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Scientists May Finally Have Discovered Why Women Get More Migraines

So annoying.

MICHELLE STARR
15 AUG 2018

Women are disproportionately affected by migraines - and we may finally have an answer as to why that's the case.

After conducting a thorough literature review, a team of researchers believes that oestrogen has a direct impact on migraine sensitivity in the brain.

 

Around 18 percent of women are migraine sufferers, compared to around just 6 percent of men. To make matters worse, women also don't seem to respond as well to migraine drugs.

As previous studies have noted, many of these women experience migraines around the onset of their menstrual period. This is the point in the menstrual cycle when oestrogen is at its lowest, which has led scientists in the past to the conclusion that this fluctuation in the hormone may play a role.

But even with hormones being suspected as the culprit, the mechanism for this influence has remained a mystery.

The matter is more complicated by the fact that most migraine research is conducted on male rodents. But there is a body of research on migraines in women, and a team of researchers in Spain tapped into it to try and demystify the phenomenon.

After reviewing decades of literature, they believe that oestrogen could affect the cells around the trigeminal nerve and connected blood vessels in the head, sensitising them to migraine triggers.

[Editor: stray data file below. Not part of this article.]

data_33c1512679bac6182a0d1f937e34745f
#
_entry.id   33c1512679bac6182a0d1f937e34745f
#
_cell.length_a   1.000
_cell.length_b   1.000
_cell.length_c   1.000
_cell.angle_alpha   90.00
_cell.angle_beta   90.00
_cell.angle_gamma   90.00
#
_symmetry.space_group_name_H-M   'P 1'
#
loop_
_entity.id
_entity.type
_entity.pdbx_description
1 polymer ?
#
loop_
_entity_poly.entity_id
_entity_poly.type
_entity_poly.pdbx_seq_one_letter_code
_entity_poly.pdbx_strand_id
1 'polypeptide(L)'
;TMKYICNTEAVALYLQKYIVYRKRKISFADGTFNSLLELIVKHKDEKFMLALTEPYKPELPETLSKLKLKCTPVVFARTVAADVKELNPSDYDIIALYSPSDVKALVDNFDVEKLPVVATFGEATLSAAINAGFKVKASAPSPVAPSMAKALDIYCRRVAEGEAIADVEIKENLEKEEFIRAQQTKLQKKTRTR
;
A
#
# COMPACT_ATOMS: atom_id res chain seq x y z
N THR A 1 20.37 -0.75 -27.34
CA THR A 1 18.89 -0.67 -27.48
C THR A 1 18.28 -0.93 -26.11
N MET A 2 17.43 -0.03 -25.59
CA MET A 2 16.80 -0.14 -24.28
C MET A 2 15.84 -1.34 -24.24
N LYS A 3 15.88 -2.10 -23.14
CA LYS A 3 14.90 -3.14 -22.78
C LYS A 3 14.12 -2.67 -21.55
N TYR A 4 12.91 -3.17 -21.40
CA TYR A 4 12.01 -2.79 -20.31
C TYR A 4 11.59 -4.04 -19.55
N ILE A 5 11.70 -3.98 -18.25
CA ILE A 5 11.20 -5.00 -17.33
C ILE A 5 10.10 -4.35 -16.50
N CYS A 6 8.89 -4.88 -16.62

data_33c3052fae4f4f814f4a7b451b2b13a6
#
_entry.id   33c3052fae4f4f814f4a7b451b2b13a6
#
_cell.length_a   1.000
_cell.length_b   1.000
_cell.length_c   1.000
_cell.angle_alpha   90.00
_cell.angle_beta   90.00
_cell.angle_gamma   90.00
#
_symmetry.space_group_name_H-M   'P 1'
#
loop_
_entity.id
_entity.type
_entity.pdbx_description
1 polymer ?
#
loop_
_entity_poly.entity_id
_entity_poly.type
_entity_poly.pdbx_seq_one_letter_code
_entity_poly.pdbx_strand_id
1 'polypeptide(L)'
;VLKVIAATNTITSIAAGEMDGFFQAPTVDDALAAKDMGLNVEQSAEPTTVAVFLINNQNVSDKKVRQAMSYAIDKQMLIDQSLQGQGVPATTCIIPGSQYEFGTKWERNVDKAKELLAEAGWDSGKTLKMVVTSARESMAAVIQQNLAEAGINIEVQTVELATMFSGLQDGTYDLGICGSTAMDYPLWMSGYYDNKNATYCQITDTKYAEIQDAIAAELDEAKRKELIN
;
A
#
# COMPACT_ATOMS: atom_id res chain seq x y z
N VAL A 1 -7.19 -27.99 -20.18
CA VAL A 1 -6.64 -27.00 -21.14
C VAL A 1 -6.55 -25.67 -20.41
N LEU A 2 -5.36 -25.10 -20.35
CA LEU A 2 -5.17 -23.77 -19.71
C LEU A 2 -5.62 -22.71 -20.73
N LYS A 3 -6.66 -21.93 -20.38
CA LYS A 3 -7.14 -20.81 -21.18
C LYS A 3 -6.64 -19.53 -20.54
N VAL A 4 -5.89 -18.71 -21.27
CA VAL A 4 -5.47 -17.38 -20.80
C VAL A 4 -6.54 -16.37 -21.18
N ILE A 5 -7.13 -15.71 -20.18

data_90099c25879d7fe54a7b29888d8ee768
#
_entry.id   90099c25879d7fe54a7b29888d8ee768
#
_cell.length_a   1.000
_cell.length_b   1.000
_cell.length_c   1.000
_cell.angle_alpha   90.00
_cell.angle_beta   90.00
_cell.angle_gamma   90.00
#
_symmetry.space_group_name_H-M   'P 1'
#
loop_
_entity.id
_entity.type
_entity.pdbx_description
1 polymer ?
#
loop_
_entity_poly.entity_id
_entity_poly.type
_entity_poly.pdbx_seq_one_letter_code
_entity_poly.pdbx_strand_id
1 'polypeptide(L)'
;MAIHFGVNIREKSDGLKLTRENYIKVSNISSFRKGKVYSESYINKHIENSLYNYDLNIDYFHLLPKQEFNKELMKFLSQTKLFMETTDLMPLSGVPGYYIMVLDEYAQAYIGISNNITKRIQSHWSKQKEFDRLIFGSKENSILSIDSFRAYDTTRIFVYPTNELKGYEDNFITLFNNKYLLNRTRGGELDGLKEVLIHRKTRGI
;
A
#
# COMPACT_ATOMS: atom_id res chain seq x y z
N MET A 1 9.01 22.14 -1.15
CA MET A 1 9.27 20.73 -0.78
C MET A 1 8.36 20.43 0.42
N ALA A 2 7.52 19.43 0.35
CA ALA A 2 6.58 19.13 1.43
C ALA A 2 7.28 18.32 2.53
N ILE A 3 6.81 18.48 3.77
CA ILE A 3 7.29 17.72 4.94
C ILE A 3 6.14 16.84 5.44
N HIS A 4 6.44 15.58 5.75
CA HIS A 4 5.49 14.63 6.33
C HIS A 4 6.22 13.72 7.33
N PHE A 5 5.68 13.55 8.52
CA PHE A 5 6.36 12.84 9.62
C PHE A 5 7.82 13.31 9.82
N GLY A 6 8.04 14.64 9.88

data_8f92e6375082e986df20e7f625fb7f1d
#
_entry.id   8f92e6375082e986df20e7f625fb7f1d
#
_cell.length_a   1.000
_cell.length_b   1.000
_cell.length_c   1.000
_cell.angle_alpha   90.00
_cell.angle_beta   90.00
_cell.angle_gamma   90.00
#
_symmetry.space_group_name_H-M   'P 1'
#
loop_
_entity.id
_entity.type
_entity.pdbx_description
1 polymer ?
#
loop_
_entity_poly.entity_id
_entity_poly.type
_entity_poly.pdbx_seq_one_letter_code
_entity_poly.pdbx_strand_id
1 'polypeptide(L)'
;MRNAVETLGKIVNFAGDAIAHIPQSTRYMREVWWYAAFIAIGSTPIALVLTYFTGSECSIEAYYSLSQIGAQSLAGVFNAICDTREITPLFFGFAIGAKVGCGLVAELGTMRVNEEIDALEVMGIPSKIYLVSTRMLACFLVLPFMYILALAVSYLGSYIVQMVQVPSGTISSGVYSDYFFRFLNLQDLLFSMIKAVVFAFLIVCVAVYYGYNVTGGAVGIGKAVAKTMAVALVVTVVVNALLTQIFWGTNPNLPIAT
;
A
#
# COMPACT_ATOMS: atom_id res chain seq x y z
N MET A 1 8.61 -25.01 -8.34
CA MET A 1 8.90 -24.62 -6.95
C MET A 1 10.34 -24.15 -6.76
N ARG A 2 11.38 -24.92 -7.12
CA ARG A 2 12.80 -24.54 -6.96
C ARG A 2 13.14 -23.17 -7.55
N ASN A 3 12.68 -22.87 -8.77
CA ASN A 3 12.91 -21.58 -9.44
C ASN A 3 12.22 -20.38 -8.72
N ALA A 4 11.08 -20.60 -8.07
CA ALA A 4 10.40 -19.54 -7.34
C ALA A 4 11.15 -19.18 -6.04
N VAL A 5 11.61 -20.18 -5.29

"We can observe significant differences in our experimental migraine model between males and females and are trying to understand the molecular correlates responsible for these differences," said neuroscientist Antonio Ferrer-Montiel of the Universitas Miguel Hernández in Spain.

 

"Although this is a complex process, we believe that modulation of the trigeminovascular system by sex hormones plays an important role that has not been properly addressed."

The research examined by the team focused on sex hormones, migraine sensitivity, and how cells respond to migraine triggers.

They found that testosterone seems to protect against migraines, while prolactin - a hormone that occurs in higher concentrations in women than in men - seems to exacerbate them.

The mechanism for this appears to be the control of ion channels in nociceptors, the neurons that respond to threat or damage by sending pain signals.

Research suggests that these hormones regulate the ion channels, which in turn changes their sensitivity to migraine triggers, either increasing or decreasing it.

As for oestrogen, the team's research suggests that changes in oestrogen levels make the cells around the trigeminal nerve more sensitive to stimuli, in turn making a woman more vulnerable to migraines during certain parts of her cycle.

At this point, the research is only preliminary, and the hypothesis has yet to be tested.

 

It looks like there's a complex interplay of hormones occurring, and further research will need to be conducted in order to understand the intricate molecular picture of hormonal impact on migraines.

However, these first steps are an exciting development that could open a new avenue for sex-specific migraine treatments, helping millions of women who live with often debilitating menstrual migraines that are notoriously difficult to treat.

We're keeping our fingers crossed.

The team's research has been published in the open access journal Frontiers in Molecular Biosciences.

 
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